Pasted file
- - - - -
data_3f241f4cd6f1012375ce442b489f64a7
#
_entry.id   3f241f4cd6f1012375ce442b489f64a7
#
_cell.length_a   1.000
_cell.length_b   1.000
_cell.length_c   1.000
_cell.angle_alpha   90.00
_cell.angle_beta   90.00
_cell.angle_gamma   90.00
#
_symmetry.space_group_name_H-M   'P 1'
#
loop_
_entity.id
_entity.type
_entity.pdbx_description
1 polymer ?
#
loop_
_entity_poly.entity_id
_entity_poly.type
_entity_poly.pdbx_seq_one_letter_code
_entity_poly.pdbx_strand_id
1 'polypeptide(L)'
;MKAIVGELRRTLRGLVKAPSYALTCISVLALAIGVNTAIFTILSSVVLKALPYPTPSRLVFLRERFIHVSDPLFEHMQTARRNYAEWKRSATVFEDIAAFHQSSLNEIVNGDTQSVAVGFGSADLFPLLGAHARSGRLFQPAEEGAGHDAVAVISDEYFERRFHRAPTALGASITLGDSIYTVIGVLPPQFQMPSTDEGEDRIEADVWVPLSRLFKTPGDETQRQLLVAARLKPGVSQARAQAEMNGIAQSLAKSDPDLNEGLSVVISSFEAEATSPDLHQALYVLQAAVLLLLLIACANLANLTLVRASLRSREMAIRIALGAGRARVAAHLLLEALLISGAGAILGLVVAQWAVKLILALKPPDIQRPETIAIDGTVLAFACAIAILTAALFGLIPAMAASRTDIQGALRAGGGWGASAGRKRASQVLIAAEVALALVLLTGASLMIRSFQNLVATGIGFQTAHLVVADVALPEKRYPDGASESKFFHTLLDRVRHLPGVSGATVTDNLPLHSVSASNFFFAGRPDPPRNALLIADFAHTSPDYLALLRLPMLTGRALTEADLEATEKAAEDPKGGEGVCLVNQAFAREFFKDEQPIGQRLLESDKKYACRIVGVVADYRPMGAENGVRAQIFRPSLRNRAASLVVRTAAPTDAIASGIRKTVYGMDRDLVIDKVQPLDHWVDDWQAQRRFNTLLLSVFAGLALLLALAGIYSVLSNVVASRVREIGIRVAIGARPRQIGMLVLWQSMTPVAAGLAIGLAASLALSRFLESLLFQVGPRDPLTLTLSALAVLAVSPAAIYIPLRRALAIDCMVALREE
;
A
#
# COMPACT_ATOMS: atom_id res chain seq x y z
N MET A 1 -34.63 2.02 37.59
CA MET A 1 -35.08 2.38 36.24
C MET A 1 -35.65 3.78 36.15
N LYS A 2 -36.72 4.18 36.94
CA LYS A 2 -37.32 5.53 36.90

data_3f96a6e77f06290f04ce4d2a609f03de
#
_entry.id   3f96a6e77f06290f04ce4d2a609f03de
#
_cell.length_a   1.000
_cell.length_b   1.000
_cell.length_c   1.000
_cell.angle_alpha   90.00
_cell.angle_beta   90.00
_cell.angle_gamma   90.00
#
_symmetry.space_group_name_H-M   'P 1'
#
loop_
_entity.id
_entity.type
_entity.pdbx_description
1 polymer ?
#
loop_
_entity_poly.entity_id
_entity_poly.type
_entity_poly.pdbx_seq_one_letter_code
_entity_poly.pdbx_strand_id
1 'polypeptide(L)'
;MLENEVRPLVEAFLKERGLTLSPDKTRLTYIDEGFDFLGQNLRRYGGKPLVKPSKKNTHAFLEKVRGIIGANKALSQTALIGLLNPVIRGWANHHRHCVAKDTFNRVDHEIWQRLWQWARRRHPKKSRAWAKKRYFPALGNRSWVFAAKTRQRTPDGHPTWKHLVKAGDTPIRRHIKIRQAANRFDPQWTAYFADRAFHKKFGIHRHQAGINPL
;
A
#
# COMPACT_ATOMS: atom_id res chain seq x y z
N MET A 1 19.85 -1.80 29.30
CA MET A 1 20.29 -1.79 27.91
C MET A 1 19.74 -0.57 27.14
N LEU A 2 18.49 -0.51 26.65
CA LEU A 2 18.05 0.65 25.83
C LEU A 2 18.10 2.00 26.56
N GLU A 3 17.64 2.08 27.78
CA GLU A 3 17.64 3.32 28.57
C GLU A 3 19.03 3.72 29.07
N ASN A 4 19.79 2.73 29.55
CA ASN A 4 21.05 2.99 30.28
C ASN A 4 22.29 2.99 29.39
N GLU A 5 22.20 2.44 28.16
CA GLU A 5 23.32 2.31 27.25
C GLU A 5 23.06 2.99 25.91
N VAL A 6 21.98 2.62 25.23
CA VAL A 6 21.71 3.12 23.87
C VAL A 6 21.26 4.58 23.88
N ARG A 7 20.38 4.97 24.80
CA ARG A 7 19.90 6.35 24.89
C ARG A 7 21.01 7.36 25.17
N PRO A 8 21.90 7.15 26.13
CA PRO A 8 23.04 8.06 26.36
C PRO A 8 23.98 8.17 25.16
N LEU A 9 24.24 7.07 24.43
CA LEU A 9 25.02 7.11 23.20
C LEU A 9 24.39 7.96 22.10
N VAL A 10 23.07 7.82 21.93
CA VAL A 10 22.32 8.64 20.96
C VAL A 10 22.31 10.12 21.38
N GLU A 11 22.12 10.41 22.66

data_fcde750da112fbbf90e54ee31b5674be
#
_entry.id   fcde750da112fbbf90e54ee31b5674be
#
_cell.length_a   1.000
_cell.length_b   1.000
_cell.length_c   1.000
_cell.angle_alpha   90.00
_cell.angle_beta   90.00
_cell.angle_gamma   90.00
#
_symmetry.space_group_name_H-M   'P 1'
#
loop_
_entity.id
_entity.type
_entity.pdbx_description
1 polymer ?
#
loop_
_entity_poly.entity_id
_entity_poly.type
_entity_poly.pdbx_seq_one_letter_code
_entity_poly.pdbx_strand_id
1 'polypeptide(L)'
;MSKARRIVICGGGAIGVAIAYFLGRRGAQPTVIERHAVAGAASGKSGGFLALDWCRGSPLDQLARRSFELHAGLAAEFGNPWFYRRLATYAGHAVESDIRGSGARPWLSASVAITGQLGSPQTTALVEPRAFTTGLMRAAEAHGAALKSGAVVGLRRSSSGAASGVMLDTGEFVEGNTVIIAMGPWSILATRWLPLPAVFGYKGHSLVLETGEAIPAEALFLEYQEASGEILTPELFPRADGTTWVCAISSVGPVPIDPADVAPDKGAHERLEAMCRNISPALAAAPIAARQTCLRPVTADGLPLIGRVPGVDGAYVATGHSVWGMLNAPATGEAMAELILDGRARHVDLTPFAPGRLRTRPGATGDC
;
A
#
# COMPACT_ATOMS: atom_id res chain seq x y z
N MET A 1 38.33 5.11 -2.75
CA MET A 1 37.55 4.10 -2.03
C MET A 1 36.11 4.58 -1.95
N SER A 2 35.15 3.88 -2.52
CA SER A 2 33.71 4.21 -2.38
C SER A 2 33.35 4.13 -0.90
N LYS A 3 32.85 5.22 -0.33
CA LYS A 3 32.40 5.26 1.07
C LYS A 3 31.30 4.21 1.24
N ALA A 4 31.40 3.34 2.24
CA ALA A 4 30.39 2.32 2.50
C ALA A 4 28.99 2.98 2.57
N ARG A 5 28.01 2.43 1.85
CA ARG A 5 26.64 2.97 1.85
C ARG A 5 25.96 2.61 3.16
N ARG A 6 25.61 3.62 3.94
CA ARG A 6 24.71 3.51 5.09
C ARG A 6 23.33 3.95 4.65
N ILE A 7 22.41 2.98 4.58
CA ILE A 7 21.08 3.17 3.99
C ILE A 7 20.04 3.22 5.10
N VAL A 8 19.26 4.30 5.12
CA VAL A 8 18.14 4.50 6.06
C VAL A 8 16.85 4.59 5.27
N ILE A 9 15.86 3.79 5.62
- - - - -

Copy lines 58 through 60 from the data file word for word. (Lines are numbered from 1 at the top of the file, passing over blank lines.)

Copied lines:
_entity_poly.pdbx_seq_one_letter_code
_entity_poly.pdbx_strand_id
1 'polypeptide(L)'